The word for Need and want

Hi, my first post:
Is what sounds like “Mae isiau fi” for I need (S Wales), the same word as 'dwi’n eisiau for I want (N Wales). Is “rhiad I fi” stll ok for I must?
Thanks, John.

Sorry, that should have been: Mae’n rhaid i mi.

Rhaid = necessary, so e.g. (mae´n) rhaid i fi fynd = I must go, have to go.

Eisiau is pronounced isio (or isia, weird I know) and means ´want´ so I want to go´ would be Dwi isio mynd ( there is no (y)n before isio, and I always put it in without thinking when I try to speak Welsh!)

Moyn is the spoken form of ymofyn ´to ask for´. It´s used instead of isio in some parts of S. Wales, so dwi´n moyn coffi ´I need some coffee´.

Please confirm the above, someone :slight_smile:

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I use moyn for want.
And angen for need.
Rhaid for must.
Although I’ve been taught eisiau I don’t use it.
I’m in the south. I may well be incorrect.


And there is chwant, for want, also.


Marg. I always understood moyn and isio to be equivalent and which you use just depends on where you´re from.


Moyn is used alongside eisiau. It is localised, but like most dialect words it is not a “use one or the other” things.

How “eisiau”, “rhaid” and “moyn” are used, crossing over each other, replacing each other and blurring the meaning between “want” and “need” change from person to person as well as place to place.

This actually makes it easier- use any one confidently enough where the context makes it clear what you mean, and you will sound natural! :wink:


Actually, the spelling and pronunciation there is pretty regular for spoken Welsh. “ei” to"i", “si” spelling “sh” and “au” going to “eh” are pretty common sounds. It’s just that they all happen in “eisiau”, in such a short time, as it were!


Round here at any rate, (and also according to everyone I’ve talked to who knows and cares about such things, for what little that counts!) there is no “yn” before “moyn” either, but it’s not something to worry about!


My answers to your questions would be “yes” and “yes”, whilst I might comment unasked on your last sentence to say in my opinion “rhaid i fi” is also fine.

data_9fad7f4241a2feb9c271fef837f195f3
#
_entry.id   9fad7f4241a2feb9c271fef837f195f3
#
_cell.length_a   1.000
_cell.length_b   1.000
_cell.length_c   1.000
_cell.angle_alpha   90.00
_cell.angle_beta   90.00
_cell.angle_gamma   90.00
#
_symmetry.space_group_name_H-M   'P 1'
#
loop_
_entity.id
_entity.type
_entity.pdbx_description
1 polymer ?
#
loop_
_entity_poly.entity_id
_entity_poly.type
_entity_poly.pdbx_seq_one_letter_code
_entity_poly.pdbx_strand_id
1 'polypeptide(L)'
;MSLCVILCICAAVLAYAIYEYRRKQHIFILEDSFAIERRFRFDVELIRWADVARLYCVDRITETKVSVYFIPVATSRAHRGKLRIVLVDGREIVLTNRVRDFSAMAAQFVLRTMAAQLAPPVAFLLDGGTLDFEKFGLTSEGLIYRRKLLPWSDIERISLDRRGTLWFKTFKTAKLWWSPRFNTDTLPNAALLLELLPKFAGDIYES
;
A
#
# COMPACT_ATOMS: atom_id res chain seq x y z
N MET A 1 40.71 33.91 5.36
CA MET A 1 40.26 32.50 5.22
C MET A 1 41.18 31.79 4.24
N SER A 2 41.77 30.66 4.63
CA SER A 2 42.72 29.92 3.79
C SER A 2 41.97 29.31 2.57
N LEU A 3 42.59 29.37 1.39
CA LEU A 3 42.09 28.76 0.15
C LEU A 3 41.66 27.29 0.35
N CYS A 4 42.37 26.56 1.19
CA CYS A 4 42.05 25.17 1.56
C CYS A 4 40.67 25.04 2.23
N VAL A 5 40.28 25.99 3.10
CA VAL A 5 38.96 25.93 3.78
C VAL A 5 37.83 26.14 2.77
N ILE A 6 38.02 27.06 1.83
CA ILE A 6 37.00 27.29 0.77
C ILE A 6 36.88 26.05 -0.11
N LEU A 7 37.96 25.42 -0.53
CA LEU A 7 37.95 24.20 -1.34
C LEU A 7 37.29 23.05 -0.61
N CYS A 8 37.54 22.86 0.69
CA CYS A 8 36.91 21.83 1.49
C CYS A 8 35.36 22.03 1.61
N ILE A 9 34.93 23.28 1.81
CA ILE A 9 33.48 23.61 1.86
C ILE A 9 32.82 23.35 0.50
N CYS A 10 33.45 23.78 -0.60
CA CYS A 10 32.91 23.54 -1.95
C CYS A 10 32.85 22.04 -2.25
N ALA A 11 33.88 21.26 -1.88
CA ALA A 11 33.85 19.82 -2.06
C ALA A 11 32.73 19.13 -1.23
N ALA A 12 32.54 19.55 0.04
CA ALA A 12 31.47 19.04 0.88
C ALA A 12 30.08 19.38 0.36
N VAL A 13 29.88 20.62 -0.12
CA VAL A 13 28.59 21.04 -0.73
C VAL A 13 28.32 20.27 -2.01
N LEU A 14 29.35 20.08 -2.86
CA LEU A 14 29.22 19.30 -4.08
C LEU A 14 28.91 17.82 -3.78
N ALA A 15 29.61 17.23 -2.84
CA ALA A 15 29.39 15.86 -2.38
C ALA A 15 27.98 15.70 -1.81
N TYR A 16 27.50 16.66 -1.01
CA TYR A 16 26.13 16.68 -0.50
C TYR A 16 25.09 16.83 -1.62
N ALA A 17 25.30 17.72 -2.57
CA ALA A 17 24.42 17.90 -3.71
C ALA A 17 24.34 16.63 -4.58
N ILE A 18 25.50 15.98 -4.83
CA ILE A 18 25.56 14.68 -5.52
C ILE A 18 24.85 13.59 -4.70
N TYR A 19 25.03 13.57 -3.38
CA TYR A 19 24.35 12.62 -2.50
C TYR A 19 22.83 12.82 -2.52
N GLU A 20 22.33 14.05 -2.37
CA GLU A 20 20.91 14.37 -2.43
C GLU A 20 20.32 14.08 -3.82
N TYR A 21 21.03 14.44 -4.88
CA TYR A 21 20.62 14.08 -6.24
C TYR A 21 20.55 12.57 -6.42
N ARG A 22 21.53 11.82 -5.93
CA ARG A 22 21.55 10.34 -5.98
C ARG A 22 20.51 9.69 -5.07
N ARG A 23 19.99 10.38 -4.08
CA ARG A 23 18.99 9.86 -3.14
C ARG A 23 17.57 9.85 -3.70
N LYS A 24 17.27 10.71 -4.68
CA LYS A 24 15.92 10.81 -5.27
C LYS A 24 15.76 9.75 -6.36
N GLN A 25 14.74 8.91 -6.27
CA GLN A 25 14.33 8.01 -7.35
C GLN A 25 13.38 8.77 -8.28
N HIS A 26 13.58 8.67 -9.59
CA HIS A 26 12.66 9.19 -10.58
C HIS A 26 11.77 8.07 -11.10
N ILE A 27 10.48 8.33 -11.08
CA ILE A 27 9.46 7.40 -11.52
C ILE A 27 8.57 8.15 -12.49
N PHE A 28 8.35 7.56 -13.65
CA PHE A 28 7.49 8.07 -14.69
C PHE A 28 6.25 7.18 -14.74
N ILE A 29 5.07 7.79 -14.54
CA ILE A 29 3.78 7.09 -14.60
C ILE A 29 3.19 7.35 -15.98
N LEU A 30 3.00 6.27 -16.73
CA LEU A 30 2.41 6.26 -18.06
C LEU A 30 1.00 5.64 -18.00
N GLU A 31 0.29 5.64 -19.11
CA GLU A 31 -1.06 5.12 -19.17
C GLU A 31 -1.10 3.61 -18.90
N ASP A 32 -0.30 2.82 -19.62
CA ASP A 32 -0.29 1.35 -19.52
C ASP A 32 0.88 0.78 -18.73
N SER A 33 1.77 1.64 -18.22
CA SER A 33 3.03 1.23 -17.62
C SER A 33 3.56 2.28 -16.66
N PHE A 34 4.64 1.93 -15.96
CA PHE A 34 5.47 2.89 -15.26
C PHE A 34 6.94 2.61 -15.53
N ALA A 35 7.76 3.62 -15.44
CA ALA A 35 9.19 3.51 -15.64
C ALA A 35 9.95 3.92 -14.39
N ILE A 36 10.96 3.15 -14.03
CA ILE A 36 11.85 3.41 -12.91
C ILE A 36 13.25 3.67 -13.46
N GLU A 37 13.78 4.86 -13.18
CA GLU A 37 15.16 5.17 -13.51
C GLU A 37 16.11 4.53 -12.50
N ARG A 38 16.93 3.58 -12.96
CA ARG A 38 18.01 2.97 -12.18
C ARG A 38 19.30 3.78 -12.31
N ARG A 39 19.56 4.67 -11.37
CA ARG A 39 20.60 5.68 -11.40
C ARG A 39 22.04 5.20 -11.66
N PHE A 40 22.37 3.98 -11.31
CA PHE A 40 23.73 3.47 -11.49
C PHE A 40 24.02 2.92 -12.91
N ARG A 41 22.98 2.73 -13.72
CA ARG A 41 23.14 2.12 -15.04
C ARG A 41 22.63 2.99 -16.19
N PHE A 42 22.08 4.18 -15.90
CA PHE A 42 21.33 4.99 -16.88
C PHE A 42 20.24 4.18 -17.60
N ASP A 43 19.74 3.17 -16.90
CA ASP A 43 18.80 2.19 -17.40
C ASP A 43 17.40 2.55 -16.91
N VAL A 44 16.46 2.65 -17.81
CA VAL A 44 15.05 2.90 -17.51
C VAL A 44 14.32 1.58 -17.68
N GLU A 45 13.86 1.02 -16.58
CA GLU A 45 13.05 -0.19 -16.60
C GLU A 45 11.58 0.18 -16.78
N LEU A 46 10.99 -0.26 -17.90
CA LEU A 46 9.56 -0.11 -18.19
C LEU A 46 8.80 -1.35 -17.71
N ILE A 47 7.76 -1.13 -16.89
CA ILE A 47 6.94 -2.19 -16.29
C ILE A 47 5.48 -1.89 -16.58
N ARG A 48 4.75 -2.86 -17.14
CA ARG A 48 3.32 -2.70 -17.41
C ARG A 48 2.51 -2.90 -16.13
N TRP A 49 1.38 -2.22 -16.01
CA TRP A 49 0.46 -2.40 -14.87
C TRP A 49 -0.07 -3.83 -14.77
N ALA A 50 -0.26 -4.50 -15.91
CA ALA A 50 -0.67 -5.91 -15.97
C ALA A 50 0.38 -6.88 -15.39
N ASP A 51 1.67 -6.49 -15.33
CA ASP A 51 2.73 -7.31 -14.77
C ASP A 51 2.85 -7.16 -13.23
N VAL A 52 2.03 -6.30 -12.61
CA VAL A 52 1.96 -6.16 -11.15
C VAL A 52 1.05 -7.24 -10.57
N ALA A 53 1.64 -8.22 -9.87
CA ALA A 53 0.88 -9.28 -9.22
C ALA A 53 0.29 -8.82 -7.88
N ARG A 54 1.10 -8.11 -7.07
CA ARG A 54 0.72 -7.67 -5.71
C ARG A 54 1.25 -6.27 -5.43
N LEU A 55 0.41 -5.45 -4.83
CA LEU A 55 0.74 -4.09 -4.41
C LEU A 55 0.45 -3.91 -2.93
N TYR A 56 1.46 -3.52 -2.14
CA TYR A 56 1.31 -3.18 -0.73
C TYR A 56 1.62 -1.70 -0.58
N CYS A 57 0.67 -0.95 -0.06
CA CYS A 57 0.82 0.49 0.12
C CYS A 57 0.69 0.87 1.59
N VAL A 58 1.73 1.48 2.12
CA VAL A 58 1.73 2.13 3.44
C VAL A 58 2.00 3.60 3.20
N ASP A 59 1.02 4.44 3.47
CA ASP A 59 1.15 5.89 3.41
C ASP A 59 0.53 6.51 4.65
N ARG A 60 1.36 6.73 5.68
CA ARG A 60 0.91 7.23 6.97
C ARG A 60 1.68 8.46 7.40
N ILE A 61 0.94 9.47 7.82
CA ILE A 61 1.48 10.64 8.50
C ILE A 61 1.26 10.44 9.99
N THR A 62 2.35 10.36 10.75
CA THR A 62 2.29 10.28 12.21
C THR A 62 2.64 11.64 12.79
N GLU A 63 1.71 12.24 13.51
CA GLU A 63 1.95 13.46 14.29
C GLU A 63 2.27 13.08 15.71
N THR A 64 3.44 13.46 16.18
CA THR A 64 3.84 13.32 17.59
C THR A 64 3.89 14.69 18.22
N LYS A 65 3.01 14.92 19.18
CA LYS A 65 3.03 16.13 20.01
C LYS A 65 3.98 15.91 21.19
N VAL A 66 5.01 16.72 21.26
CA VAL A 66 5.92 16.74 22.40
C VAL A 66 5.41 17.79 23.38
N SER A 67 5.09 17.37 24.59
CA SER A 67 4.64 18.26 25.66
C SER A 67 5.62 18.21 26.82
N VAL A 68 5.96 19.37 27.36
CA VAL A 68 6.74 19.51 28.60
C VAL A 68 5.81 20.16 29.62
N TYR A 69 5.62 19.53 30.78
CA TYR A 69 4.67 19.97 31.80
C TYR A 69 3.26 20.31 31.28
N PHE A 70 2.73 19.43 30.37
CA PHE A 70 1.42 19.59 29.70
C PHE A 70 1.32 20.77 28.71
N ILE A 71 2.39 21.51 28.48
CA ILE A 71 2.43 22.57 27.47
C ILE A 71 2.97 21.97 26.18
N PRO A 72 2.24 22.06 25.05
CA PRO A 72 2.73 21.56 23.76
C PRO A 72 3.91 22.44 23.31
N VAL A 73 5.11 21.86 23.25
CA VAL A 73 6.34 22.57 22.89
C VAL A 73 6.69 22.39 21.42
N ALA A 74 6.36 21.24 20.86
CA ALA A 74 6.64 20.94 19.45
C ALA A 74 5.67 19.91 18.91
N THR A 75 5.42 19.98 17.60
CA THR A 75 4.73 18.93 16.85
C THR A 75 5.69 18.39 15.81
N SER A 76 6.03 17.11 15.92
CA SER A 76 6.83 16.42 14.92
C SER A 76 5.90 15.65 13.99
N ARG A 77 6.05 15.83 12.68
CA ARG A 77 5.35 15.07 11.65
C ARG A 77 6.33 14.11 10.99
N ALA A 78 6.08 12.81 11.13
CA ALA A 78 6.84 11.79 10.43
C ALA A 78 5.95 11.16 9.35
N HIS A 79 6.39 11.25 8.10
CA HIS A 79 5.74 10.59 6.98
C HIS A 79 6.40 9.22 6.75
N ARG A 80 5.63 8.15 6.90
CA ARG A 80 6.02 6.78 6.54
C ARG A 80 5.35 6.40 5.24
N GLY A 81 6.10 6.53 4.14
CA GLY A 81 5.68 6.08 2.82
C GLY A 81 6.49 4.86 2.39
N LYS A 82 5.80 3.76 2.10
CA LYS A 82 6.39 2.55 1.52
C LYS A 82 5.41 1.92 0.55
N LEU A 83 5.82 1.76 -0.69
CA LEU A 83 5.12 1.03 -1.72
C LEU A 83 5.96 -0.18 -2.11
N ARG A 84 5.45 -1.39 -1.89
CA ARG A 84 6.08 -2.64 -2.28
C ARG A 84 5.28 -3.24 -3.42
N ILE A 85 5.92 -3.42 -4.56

As always, just in my experience and opinion. :blush:


Ah, thanks for all of these replies. Very helpful.

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Interesting about no yn before moyn - This is one of the few things that I would have said as a kid, even though I never grew up speaking Welsh as such. I’ve always done it and never thought about it - not the yn as such (can’t think when there would be a full blown yn) but an almost inaudible 'n anyway I’ve just been speaking to myself outloud and sometimes I think I’m saying it, but maybe I’m not if that makes any sense at all.

You learn something new every day.

Well “moyn”, (a word which developed from “ymofyn” into its own word, meaning and usage as it were!), is such a dialect word that there is even less “right” and "wrong " way to use it than with most words!
Just by common usage. Most native (from birth) speakers round here that I know and talk to in Welsh don’t use an “yn”/“n”, and the native speakers I know who ever think about such things (a much smaller number!) definitely know they aren’t using one, as it were.
It’s just an arbitrary common usage, probably carried over from eisiau, if you see what I mean. If you use an “yn” that’s great!

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I have been saying it wrong over the years or I think I have, but I guess also, that it’s used so frequently and said so quickly, that you would have to have pretty acute hearing to detect it, I can’t ctually hear myself saying the “n”, but my brain is saying it is there, so maybe I learned some incorrect grammar later in life and some tricks of the brain gtoing on here.